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Understanding Pragmatic Markers

A Variational Pragmatic Approach

Karin Aijmer

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The multifunctionality of pragmatic markers makes it difficult to describe their meaning and functional potential. For example we know very little about pragmatic markers and prosody, their sociolinguistic use (how they are related to the speaker's social class, age or gender) or their distribution across text types (informal conversation, discussion, broadcast programme).

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Contents

Chapter 1 Introduction
1.1 Introduction, 1.2 The definition of pragmatic markers in this work, 1.2.1 Pragmatic markers and reflexivity,
1.2.2 Pragmatic markers as contextualization cues
1.3 Methodology
1.4 Linguistic theories accounting for the relationship between pragmatic markers and context, 1.4.1 Integrative theories, 1.4.2 Relevance theory, 1.4.3 Pragmatic markers and meaning potentials
1.5 Pragmatic markers and the context
1.6 The formal features of pragmatic markers
1.7 The functional features of pragmatic markers
1.8 Summing up and conclusion
Chapter 2 The pragmatic marker well
2.1 Introduction
2.2 Previous studies of well
2.3 Distribution of well in the corpus
2.4 Formal properties of well
2.5 Well and collocation
2.6 Well and meaning potentials
2.7 The classification of well in this work
2.8 Well and coherence, 2.8.1 Word search and self-repair, 2.8.2 Well as a turn-taking device, 2.8.3 Transition according to an agenda, 2.8.4 Transition to a quotation
2.9 Well and involvement, 2.9.1 Well and agreement, 2.9.2 Well and disagreement, 2.9.3 Well as a feedback to questions
2.10 Well and politeness
2.11 Well in private dialogue, 2.11.1 Well in face-to-face conversation, 2.11.2 Well in telephone conversation
2.12 Well in public dialogue, 2.12.1 Well in broadcast discussion, 2.12.2 Well in cross-examination
2.13 Well in spontaneous commentaries
2.14 Conclusion
Chapter 3 In fact and actually – a class of factuality markers
3.1 Introduction
3.2 Previous work
3.3 The distribution of in fact and actually over text types
3.4 In fact, 3.4.1 Introduction, 3.4.2 Formal factors, 3.4.2.1 Position, 3.4.2.2 Prosodic factors, 3.4.2.3 In fact and collocation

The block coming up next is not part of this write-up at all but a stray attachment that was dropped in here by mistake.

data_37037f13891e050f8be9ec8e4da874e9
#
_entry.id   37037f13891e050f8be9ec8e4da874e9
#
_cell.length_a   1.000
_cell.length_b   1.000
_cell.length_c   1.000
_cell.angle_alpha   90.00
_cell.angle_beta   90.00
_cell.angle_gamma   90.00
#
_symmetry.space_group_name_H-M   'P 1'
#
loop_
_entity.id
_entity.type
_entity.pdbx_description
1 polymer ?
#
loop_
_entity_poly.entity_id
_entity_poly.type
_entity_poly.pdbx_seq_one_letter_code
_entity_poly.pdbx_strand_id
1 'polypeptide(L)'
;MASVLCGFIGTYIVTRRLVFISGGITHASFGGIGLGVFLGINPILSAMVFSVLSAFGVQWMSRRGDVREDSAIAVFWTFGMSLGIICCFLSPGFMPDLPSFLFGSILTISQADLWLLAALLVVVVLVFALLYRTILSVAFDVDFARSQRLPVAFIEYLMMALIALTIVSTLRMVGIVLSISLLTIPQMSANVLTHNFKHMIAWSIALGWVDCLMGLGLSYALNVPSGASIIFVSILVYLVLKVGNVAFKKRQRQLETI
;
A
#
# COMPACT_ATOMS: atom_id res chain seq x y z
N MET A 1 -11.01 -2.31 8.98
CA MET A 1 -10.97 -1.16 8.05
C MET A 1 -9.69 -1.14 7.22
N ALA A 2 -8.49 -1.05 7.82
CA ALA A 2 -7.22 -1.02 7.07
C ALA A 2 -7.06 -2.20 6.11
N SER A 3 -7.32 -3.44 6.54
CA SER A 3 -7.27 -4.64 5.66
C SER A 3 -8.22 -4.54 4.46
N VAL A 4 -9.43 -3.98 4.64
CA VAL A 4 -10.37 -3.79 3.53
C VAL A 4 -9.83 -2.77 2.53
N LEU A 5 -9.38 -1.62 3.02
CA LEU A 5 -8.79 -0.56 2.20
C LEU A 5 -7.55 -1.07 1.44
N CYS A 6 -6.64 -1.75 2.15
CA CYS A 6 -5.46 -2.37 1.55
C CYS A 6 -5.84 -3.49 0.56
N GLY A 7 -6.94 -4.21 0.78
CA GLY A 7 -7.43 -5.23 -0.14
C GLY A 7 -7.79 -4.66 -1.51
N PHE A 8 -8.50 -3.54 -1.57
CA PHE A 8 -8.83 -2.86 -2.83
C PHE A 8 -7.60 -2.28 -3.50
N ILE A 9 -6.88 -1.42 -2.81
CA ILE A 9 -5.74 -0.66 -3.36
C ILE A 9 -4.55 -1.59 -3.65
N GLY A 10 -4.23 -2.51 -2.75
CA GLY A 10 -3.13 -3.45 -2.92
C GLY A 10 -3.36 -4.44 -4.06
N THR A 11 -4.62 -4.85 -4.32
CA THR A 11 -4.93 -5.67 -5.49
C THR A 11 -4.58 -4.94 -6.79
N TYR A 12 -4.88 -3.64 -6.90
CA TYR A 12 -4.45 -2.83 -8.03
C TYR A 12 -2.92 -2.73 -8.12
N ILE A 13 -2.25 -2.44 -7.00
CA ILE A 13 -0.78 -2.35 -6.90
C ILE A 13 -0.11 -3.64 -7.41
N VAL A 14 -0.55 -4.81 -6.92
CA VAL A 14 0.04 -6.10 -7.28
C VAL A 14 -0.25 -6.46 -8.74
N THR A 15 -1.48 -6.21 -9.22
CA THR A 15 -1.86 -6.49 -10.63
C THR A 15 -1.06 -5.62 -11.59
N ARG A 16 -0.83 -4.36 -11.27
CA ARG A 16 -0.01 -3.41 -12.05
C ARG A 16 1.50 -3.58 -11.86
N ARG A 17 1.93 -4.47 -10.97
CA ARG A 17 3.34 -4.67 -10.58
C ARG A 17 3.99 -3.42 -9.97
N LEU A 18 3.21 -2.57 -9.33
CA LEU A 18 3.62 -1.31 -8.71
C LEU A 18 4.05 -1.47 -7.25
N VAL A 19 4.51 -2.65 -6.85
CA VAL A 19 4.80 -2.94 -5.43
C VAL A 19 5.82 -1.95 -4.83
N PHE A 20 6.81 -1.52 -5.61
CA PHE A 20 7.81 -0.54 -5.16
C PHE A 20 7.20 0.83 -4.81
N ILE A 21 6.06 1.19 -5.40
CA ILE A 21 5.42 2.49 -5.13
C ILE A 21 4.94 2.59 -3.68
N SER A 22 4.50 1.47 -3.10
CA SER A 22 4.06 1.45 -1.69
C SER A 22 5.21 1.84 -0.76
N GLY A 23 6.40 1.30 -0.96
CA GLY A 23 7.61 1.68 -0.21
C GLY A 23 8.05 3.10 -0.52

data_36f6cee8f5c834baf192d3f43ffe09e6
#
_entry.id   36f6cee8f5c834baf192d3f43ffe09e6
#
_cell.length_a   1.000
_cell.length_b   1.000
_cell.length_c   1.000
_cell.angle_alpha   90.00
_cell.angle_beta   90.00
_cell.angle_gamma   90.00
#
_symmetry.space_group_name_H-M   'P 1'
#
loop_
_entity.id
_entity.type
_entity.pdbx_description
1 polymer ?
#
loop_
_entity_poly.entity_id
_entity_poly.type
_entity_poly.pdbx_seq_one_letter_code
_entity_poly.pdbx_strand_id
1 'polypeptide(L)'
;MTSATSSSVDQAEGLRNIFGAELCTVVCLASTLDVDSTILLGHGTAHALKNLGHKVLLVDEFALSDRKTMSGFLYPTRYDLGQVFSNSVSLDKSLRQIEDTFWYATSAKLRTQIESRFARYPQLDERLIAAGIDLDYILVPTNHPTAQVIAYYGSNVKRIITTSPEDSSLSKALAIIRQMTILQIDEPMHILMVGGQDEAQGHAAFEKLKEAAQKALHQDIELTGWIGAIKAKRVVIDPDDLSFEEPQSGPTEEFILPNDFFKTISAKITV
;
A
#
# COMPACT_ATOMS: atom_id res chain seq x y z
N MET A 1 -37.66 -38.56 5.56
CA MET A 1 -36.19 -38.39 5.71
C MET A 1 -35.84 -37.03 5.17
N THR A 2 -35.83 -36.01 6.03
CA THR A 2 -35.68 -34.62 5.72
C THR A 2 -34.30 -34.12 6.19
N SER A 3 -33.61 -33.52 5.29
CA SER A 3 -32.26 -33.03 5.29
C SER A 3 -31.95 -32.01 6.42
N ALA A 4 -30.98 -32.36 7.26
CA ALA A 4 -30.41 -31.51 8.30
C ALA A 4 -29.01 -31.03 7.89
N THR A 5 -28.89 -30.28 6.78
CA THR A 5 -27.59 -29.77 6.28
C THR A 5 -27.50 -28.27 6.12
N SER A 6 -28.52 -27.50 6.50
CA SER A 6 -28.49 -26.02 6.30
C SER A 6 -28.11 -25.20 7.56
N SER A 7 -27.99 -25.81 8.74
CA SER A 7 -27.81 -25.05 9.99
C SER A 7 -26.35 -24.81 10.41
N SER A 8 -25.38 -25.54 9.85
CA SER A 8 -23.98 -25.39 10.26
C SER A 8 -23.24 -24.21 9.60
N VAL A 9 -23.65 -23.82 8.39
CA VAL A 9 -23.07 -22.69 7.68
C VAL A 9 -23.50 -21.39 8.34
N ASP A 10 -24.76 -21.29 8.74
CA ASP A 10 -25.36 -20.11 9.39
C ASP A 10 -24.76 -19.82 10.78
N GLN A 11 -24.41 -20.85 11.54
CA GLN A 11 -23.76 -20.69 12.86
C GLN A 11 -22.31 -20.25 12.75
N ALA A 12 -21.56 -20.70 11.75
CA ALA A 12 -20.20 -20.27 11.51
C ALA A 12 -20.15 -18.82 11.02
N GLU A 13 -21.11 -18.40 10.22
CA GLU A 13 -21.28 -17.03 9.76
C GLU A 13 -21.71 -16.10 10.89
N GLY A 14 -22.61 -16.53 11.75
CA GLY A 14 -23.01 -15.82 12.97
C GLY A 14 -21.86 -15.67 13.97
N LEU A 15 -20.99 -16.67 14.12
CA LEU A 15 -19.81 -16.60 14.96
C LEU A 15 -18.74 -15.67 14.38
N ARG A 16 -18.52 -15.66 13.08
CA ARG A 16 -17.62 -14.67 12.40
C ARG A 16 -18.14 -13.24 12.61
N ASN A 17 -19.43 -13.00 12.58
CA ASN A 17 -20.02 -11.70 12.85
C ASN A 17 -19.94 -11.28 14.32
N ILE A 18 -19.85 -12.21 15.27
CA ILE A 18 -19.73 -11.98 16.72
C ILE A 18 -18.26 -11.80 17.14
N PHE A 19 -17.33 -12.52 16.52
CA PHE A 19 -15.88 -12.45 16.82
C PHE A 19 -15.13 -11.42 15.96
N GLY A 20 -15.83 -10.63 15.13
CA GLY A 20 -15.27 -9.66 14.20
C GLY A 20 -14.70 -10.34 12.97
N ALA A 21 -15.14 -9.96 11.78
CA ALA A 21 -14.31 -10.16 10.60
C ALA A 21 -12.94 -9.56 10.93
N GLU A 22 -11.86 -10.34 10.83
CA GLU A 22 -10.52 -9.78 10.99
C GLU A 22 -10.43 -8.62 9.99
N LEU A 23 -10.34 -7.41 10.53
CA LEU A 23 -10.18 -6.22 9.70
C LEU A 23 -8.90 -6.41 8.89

3.5 In fact and function, 3.5.1 The adversative in fact , 3.5.1.1 Emphasising reality, 3.5.1.2 Strong and weak opposition, 3.5.2 The elaborative in fact, 3.5.3 In fact as a hedging device, 3.5.3 In fact as a softener in end position, 3.5.4 Summarising in fact in conversation
3.6 In fact in public dialogue, 3.6.1 In fact in legal cross-examinations, 3.6.2 In fact in broadcast discussion, 3.6.3 In fact in demonstrations
3.7 In fact in monologues, 3.7.1 In fact in demonstrations, 3.7.2 In fact in unscripted speeches
3.8 In fact in writing
3.9 Summarising in fact
3.10 Actually , 3.10.1 Introduction , 3.10.2 Formal factors, 3.10.2.1 Position, 3.10.2.2 Prosodic factors, 3.10.2.3 Actually and collocation
3.11 Actually and function , 3.11.1 Emphasising reality, 3.11.2 Explicit and implicit opposition, 3.11. 3 Hedging and politeness, 3.11. 4 Novelty and surprise, 3.11. 5 Emphasising the speaker’s position, 3.11.6 Elaboration, 3.11.6.1 Topic shift, 3.11.6.2 A ‘change of mind’, 3.11.6.3 Self-interruption and restart
3.11.6.4 Actually as a softener in end position
3.12 Summarising actually in conversation
3.13 Actually in public dialogue
3.13.1 Actually in classroom lessons, 3.13.2 Actually in business transactions
3.14 Actually in monologues, 3.14.1 Actually in demonstrations
3.15 Actually in writing
3.16 Summarising actually
3.17 Comparison of in fact and actually
Chapter 4 General extenders
4.1 Introduction
4.2 Previous work
4.3 The formal structure of general extenders
4.4 The data
4.5 Distribution of the general extenders across varieties
4.6 Factors accounting for the variability of general extenders, 4.6.1 Grammaticalization, 4.6.2 The function of and – and or-extenders, 4.6.3 Shared knowledge and positive politeness, 4.6.4 Intensification, 4.6.5 Hedging and negative politeness, 4.6.6 General extenders and fluency
4.7Conclusion
Chapter 5 Conclusion
References
Index

About the Author

Karin Aijmer is professor emeritus in English linguistics at the University of Gothenburg

Reviews

Aijmer’s volume on pragmatic markers is thorough, nuanced, and highly sensitive to contextual factors. The role of context is crucial to any discussion of pragmatics, but is, unfortunately, all too often overlooked in the analysis of markers. Aijmer harnesses a range of corpora to aid her investigation, thus giving it an edge that many other studies of pragmatic markers lack. Further, by taking into account formal, functional, and contextual information, the author produces a deep and subtle analysis of the linguistic elements at hand... This book is a considerable achievement in an understudied area. Understanding Pragmatic Markers will be of interest to sociolinguistic researchers, discourse analysts, specialists in pragmatic markers, and researchers and instructors of spoken language.

- Edie Furniss, Pennsylvania State University, Linguist List

This book is an indispensable tool for researchers interested in socio-pragmatics, conversation and discourse analysis, and language teaching. Also, this is an essential volume for the community of scholars who have been working on PM’s from various theoretical perspectives in recent times, as they will definitely find inspiration for future work on these omnipresent, though ‘fragile’, elements of language.

- Jesús Romero-Trillo, Universidad Auto´noma de Madrid, Journal of Pragmatics

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